- No Indoor Voice: Marumaro, made specially strange by the fact that literally none of the other Devee talk that way, and made especially annoying by the fact that his voice sounds like someone writing on a chalkboard with a rusty nail.
- Noob Cave
- Not-So-Harmless Villain: Deathroy, AKA Destroy
- Overworld Not to Scale
- Parental Abandonment: Averted with Jiro and Marumaro, subverted with Shu (parents killed by the Land Shark, lives with his grandfather) and played straight with Kluke (parents also killed, lives by herself). Zola's are never mentioned, but are probably dead.
- Pre Existing Encounters: you can see and avoid enemies, or even engage two rival groups simultaneously so that they fight each other instead of you and whittle their own numbers down.
- Ruins for Ruins' Sake: Averted with the underground hospital early on, played straight elsewhere.
- Save Point
- Sealed Evil in a Can: Deathroy, a.k.a Destroy.
- Sigil Spam: That spiky-circle logo on Ancient stuff turns up everywhere.
- Smug Snake: Nene, who never loses that infuriating grin.
- Skill Slot System
- Sorting Algorithm of Evil: Whenever you beat up Nene, he comes back with better Mecha Robos.
- Standard Status Effects
- Sufficiently Advanced Alien: Subverted in that they could preform both magic and science.
- Three Plus Two: Shu, Jiro and Kluke are the three, Zola and Maro are the two.
- Took a Level in Badass: Quite a lot of the characters. Mostly notably Nene when he manages to cure his illness.
- Underwater Ruins: This is an odd example, as they're actually inside a massive cube of water floating above the ocean.
- Unwitting Pawn: After this revelation, Nene promptly rips your Shadows away and reabsorbs them, regaining his youth and strength, and leaving your party all but helpless.
- Nene was Deathroy's Unwitting Pawn all along. Deathroy, aka the Bioweapon Destroy, was waiting for an opportunity to devour Nene's soul to break the seal on his powers.
- Verbal Tic: Marumaro sometimes ends his sentences with "-maro".
- The Very Definitely Final Dungeon: Primitive Cube, a huge lava-filled... cube, floating in the void between the two halves of the planet.
- Visual Initiative Queue
- Warp Whistle: And a Global Airship? How nice of them.
- Woobie, Destroyer of Worlds: Nene. He had Soap Opera Disease and was dying. His lover Himiko put him into cryogenic sleep... he wakes up and she's dead, and he's still dying. In other words, he missed out on living with his true love for nothing. This makes him almost kill everyone in Lago Village for his medicine, and Talta Village because he was basically so pissed off at everyone.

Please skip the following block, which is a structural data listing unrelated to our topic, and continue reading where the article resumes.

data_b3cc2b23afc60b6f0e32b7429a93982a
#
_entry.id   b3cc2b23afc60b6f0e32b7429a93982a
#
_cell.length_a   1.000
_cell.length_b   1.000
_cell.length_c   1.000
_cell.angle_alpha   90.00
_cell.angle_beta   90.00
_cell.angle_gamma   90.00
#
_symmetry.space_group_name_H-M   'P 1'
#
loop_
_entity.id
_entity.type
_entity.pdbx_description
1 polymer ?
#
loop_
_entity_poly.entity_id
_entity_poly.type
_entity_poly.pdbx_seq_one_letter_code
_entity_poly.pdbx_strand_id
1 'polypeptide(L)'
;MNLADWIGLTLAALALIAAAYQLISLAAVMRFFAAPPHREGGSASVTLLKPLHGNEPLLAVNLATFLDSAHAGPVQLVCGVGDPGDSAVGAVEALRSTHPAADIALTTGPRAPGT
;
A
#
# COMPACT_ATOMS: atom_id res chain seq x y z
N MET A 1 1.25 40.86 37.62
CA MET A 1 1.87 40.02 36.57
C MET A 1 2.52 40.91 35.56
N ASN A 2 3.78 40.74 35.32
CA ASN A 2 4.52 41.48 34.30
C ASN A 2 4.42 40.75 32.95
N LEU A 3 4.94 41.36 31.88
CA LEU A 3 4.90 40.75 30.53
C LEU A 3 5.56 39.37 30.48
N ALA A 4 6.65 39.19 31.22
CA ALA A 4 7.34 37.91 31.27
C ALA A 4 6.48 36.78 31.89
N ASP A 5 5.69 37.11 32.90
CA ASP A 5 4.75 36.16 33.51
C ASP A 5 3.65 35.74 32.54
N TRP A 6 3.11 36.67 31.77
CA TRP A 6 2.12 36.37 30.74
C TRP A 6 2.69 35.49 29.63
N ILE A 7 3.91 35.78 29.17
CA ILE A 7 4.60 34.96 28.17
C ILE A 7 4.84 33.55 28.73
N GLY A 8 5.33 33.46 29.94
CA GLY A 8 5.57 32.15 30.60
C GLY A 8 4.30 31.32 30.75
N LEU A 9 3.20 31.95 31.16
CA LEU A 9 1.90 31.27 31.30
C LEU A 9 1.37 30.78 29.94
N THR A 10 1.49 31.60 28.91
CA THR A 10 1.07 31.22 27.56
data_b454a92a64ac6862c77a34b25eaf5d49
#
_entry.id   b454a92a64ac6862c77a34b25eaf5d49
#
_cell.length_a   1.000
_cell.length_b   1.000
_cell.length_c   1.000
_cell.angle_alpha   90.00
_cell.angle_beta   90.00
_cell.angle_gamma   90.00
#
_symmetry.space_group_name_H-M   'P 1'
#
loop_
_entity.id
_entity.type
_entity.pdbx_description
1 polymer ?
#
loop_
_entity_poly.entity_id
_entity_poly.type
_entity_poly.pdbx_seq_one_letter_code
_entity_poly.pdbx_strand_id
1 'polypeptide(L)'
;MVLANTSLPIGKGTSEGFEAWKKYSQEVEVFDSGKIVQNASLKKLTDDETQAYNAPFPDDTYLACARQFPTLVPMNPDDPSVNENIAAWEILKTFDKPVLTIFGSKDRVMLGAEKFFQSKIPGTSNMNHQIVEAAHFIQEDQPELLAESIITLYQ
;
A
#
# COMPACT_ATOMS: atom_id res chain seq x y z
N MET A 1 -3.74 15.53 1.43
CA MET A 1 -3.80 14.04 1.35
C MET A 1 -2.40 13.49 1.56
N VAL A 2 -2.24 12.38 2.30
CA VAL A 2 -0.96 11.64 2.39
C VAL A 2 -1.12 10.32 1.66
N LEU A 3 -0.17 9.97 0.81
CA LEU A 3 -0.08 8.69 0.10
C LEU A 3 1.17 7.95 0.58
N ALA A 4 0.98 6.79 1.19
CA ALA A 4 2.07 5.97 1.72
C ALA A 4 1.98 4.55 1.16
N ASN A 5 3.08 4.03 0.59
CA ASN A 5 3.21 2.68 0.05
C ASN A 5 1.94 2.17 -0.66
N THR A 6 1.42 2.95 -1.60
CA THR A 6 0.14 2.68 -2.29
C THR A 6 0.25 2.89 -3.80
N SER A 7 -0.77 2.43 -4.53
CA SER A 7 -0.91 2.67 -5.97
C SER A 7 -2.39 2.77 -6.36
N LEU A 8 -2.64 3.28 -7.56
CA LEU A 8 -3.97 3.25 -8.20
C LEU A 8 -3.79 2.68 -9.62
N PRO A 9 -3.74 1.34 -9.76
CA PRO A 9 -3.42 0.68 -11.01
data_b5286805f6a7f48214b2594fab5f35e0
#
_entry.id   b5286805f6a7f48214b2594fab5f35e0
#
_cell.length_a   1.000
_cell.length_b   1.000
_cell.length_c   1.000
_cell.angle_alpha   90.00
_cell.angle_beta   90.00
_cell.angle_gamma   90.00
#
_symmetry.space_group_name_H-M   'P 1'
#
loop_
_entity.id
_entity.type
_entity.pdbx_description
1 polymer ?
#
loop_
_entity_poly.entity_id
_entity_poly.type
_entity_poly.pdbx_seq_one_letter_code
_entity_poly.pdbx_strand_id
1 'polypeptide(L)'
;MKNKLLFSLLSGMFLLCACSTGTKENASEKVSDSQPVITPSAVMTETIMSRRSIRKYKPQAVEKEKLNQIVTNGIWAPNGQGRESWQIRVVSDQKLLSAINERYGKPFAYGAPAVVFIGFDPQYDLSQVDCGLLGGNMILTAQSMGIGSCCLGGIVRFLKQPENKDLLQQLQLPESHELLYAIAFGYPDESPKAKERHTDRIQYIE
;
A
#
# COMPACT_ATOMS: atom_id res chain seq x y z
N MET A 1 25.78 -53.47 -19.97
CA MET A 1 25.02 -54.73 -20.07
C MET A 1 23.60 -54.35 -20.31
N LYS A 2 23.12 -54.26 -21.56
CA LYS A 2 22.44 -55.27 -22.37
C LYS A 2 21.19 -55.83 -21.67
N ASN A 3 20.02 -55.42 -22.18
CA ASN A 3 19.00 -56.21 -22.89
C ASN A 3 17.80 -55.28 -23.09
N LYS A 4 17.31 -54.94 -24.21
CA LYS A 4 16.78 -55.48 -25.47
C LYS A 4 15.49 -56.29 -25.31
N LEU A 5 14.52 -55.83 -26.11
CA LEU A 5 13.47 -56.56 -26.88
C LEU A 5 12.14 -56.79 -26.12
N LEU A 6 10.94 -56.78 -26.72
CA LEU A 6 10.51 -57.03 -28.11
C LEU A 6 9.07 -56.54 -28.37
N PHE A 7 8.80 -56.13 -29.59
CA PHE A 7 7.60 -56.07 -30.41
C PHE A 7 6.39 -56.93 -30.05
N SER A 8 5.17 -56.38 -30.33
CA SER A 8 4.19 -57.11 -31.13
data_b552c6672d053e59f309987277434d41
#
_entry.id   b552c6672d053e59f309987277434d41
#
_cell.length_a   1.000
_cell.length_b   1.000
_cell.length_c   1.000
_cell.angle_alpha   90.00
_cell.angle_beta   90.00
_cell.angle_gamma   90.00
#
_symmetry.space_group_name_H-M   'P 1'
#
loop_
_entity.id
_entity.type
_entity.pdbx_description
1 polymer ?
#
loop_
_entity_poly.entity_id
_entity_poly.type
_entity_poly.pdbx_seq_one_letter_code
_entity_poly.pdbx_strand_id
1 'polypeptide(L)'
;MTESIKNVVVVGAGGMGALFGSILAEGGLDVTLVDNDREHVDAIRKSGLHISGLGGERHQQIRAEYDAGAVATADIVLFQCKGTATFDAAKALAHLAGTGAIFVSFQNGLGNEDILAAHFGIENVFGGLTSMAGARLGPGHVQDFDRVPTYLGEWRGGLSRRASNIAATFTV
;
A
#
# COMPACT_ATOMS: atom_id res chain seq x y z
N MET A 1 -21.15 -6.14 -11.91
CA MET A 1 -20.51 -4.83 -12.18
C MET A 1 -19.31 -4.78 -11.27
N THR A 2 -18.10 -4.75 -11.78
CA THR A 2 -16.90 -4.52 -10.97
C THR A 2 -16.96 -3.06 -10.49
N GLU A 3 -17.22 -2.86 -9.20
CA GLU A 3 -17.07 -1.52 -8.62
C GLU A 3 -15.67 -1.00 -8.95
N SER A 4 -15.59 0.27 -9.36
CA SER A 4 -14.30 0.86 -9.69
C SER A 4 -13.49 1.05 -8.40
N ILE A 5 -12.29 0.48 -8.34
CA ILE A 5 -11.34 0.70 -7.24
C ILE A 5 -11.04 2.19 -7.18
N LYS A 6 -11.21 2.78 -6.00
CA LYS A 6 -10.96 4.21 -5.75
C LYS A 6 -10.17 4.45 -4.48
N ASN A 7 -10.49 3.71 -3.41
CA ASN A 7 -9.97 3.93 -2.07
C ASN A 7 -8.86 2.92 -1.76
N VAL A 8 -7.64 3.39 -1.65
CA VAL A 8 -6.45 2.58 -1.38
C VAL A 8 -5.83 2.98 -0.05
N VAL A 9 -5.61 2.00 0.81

- Wrong Side All Along: The henchman of the Big Bad (after the Big Bad has supposedly been defeated) reveals that the party is being used to open up the Dark World by their leader. Of course, they don't realize this until after helping almost destroy the world.
- Xanatos Gambit: At the end of Disc 2, Nene reveals that your Shadows are actually fragments of his one, and you've just spent two discs powering them up for him.
- This is lucky for Zola: She hates working for Nene, and would rather help Shu and co. This way, she can do both until Shu makes Nene's gift to her defunct.
- You Have 48 Hours: Disc 2, rescuing Kluke from the clutches of Nene and his collars.
The anime and manga adaptations include examples of:
- The Anime of the Game: There are two of them, with the second essentially being the "second season" of the first.
- Bowdlerization: Done in the US version of the anime, regarding Bouquet. Remember girls: If you're under eighteen and your breasts are too big, you aren't allowed to have them!
- Canon Foreigner: Bouquet, the ditzy barmaid from the anime. Surprisingly did not make an appearance in Blue Dragon Plus, even though anything that breathed from the first game was part of the party. Hell, a couple of things that didn't breathe in the original game joined the party.
- Censor Box : Bouquet's blue "dressing" in the anime dub. Audiences are not pleased.
- Chickification: Kluke was made into a useless damsel in distress for the anime
- Expy: In the anime, Legolas (No, Not that Legolas) is an expy of Hercule (Mr. Satan).
- Face-Heel Turn: Zola in the anime. In the original game, she turns out to be The Mole and does a Heel-Face Turn instead.
- Gag Boobs: Bouquet's exceptionally buxom for her age and the anime does as much as it can to remind you of this fact.
- Gainaxing: Bouquet in the anime, at...not so low a level. In fact, it seems that what little bouncing Zola did in the games was transferred to Bouquet in the anime.
- Guile Hero: Homeron, a character exclusive to the anime.
- In Name Only: For the anime, the characters' appearances are mostly the same as they are in the game, except for small details like Jiro's hair being gray instead of black, if not much else... The entire story is told differently from the one in the games, with many changes to the plot (for example, unlike the games, Shu and Jiro aren't childhood friends, starting off as rivals as soon as they meet). There is also a manga spinoff, which is so different from the source material (mainly thanks to being drawn by the Death Note guy) that the only real connections the two have is that the characters have living shadows, and the monsters eat each other (a gameplay gimmick).
- Invisible Streaker: Bouquet in the anime. She can become completely invisible, but only she can become invisible.
- Ms. Fanservice: Bouquet in the anime, whose invisibility powers only activate when she's nude. This would make her an inversion, except she's drawn more often than not as a blue ghost during these scenes. Either way, considering that she's introduced boobs-first in the anime and provides most of the fanservice for it, this still applies.